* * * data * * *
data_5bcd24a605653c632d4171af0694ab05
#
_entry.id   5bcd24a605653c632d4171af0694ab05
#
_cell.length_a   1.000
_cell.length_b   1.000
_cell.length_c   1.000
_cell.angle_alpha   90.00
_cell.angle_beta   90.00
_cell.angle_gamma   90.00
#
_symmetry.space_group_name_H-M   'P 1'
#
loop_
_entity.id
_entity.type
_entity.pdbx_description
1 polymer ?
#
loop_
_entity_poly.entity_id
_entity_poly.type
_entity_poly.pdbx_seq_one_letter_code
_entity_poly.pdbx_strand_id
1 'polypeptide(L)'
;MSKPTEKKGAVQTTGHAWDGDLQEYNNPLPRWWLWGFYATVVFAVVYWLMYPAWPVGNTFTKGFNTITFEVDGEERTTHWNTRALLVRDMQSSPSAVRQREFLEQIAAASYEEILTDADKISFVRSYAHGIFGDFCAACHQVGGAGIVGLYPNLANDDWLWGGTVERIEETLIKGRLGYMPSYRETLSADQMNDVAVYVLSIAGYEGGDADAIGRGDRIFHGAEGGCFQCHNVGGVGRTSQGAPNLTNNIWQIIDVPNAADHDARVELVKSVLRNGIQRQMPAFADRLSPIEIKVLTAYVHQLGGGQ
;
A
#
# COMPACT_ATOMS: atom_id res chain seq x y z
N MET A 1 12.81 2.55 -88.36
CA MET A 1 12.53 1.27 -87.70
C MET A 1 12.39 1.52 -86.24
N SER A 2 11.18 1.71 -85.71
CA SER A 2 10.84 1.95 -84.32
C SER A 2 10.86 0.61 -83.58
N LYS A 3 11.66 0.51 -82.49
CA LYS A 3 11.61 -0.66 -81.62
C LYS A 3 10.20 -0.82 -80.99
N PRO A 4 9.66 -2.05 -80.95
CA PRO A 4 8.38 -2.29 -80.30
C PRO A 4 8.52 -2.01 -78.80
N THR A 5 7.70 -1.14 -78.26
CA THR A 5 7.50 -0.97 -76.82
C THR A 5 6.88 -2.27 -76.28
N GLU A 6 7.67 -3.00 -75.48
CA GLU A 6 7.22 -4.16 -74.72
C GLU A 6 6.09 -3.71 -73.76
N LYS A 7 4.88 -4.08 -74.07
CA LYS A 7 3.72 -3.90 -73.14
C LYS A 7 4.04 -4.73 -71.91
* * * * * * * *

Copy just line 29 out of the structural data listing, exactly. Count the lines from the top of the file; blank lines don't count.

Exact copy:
#